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Article: SAGE analysis to identify embryonic stem cell-predominant transcripts.

TitleSAGE analysis to identify embryonic stem cell-predominant transcripts.
Authors
Issue Date2006
Citation
Methods in molecular biology (Clifton, N.J.), 2006, v. 329, p. 195-221 How to Cite?
AbstractThe Human Genome Consortium has successfully sequenced the entire human genome (http://www.genome.gov/11006945), but an unfinished goal remains the identification of specific genes responsible for unique cellular processes. With respect to embryonic stem (ES) cells, this includes the identification of factors that govern self-renewal and pluripotentiality. One technique that facilitates this last goal is serial analysis of gene expression (SAGE), a functional genomics technique that identifies and quantifies mRNA transcripts. This technique relies on the preparation and sequencing of complementary DNA concatemers to rapidly generate a comprehensive profile of gene expression within a cell, and unlike microarrays, it does not require prior knowledge of the genes to be assayed. Because SAGE is a sequence-based technique, it can be used to search for ES-restricted genes (i.e., markers) by sequence comparisons among stem cells, differentiated cells, and tissues. These markers can then be genetically manipulated to understand the molecular basis for stem cell biology to help define how transcriptional mechanisms distinguish ES cells from other, less-pluripotent cell types. SAGE is, thus, a powerful technique that permits a comprehensive analysis of mRNA abundance that can define, at a molecular level, fundamental characteristics of ES cells. In this chapter, we illustrate the basic principles of SAGE, describe a complete protocol for the generation of SAGE libraries, and show how this technique can be employed to analyze embryonic stem cells.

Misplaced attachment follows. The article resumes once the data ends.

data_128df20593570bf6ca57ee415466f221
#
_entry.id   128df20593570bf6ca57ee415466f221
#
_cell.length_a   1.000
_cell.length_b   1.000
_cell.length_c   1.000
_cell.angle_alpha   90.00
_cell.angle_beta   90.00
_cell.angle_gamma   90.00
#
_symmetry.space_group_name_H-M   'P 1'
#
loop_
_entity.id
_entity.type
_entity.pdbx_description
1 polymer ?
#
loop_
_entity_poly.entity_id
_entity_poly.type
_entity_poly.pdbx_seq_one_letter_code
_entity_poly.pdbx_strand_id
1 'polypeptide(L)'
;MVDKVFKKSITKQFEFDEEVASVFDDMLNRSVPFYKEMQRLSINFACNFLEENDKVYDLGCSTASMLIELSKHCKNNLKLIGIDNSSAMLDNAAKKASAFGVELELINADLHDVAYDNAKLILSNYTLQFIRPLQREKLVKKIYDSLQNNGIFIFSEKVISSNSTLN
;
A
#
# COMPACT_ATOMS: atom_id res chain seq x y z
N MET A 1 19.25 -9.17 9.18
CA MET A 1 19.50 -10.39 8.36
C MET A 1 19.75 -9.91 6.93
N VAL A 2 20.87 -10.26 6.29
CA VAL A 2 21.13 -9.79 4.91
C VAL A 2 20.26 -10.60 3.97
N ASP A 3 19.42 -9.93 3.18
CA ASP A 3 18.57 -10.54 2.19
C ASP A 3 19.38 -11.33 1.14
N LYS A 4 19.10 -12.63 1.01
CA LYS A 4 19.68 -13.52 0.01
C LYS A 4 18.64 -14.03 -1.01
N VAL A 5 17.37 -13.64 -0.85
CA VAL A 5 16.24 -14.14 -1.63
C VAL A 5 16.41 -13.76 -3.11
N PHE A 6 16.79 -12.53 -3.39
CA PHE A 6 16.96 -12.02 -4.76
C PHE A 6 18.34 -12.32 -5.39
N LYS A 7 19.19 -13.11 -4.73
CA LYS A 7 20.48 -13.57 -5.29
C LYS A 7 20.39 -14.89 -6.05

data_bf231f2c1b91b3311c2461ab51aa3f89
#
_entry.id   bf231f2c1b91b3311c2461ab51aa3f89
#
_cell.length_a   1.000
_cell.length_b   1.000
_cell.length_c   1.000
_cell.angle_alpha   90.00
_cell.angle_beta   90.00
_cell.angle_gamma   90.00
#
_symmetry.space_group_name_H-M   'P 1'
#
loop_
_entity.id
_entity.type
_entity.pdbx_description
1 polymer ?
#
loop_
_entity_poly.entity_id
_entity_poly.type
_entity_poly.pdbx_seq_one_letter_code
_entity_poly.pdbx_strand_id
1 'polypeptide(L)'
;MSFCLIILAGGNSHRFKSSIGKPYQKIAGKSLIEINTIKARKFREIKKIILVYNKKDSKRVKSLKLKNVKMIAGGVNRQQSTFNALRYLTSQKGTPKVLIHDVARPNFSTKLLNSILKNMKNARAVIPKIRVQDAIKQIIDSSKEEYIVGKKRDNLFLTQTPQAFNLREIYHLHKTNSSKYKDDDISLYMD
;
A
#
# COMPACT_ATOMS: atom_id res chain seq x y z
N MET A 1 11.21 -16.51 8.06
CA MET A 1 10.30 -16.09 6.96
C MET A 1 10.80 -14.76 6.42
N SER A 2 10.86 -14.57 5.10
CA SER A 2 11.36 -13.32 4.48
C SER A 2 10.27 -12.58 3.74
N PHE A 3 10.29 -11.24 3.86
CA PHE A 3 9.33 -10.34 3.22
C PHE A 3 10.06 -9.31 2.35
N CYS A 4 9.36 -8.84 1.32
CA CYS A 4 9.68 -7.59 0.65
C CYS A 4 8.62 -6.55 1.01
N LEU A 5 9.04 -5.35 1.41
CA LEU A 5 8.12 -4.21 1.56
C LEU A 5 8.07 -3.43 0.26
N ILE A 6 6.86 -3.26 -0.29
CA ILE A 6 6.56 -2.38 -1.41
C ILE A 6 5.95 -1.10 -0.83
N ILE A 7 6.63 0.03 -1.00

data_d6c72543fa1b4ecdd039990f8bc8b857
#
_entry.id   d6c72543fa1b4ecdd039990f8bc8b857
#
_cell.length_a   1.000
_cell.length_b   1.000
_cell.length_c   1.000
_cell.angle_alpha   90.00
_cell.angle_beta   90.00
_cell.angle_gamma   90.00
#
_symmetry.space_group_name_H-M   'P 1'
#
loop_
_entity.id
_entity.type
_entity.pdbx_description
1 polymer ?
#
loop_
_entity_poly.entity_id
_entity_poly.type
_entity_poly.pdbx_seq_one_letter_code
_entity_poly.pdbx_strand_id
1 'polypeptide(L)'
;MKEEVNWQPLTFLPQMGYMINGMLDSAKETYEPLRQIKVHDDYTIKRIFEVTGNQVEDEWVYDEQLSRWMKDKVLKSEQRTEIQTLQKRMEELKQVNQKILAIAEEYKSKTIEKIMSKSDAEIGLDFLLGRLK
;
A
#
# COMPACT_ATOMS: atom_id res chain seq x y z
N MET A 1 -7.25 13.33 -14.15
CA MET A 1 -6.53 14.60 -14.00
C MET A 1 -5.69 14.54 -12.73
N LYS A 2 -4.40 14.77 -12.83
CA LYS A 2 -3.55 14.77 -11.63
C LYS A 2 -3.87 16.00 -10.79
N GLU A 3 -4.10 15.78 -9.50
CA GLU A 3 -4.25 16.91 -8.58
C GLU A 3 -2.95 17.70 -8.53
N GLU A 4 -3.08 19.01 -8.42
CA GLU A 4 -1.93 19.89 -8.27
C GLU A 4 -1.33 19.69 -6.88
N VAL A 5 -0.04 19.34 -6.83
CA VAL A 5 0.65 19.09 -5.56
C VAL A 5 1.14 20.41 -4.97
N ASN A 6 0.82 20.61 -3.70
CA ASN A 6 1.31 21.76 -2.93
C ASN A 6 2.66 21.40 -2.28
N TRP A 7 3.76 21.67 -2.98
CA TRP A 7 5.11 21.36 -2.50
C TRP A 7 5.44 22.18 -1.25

Persistent Identifierhttp://hdl.handle.net/10722/195181
ISSN
2015 SCImago Journal Rankings: 0.549

 

DC FieldValueLanguage
dc.contributor.authorBoheler, KR-
dc.contributor.authorTarasov, KV-
dc.date.accessioned2014-02-25T01:40:16Z-
dc.date.available2014-02-25T01:40:16Z-
dc.date.issued2006-
dc.identifier.citationMethods in molecular biology (Clifton, N.J.), 2006, v. 329, p. 195-221-
dc.identifier.issn1064-3745-
dc.identifier.urihttp://hdl.handle.net/10722/195181-
dc.description.abstractThe Human Genome Consortium has successfully sequenced the entire human genome (http://www.genome.gov/11006945), but an unfinished goal remains the identification of specific genes responsible for unique cellular processes. With respect to embryonic stem (ES) cells, this includes the identification of factors that govern self-renewal and pluripotentiality. One technique that facilitates this last goal is serial analysis of gene expression (SAGE), a functional genomics technique that identifies and quantifies mRNA transcripts. This technique relies on the preparation and sequencing of complementary DNA concatemers to rapidly generate a comprehensive profile of gene expression within a cell, and unlike microarrays, it does not require prior knowledge of the genes to be assayed. Because SAGE is a sequence-based technique, it can be used to search for ES-restricted genes (i.e., markers) by sequence comparisons among stem cells, differentiated cells, and tissues. These markers can then be genetically manipulated to understand the molecular basis for stem cell biology to help define how transcriptional mechanisms distinguish ES cells from other, less-pluripotent cell types. SAGE is, thus, a powerful technique that permits a comprehensive analysis of mRNA abundance that can define, at a molecular level, fundamental characteristics of ES cells. In this chapter, we illustrate the basic principles of SAGE, describe a complete protocol for the generation of SAGE libraries, and show how this technique can be employed to analyze embryonic stem cells.-
dc.languageeng-
dc.relation.ispartofMethods in molecular biology (Clifton, N.J.)-
dc.titleSAGE analysis to identify embryonic stem cell-predominant transcripts.-
dc.typeArticle-
dc.description.naturelink_to_subscribed_fulltext-
dc.identifier.pmid16845993-
dc.identifier.scopuseid_2-s2.0-33747587443-
dc.identifier.volume329-
dc.identifier.spage195-
dc.identifier.epage221-

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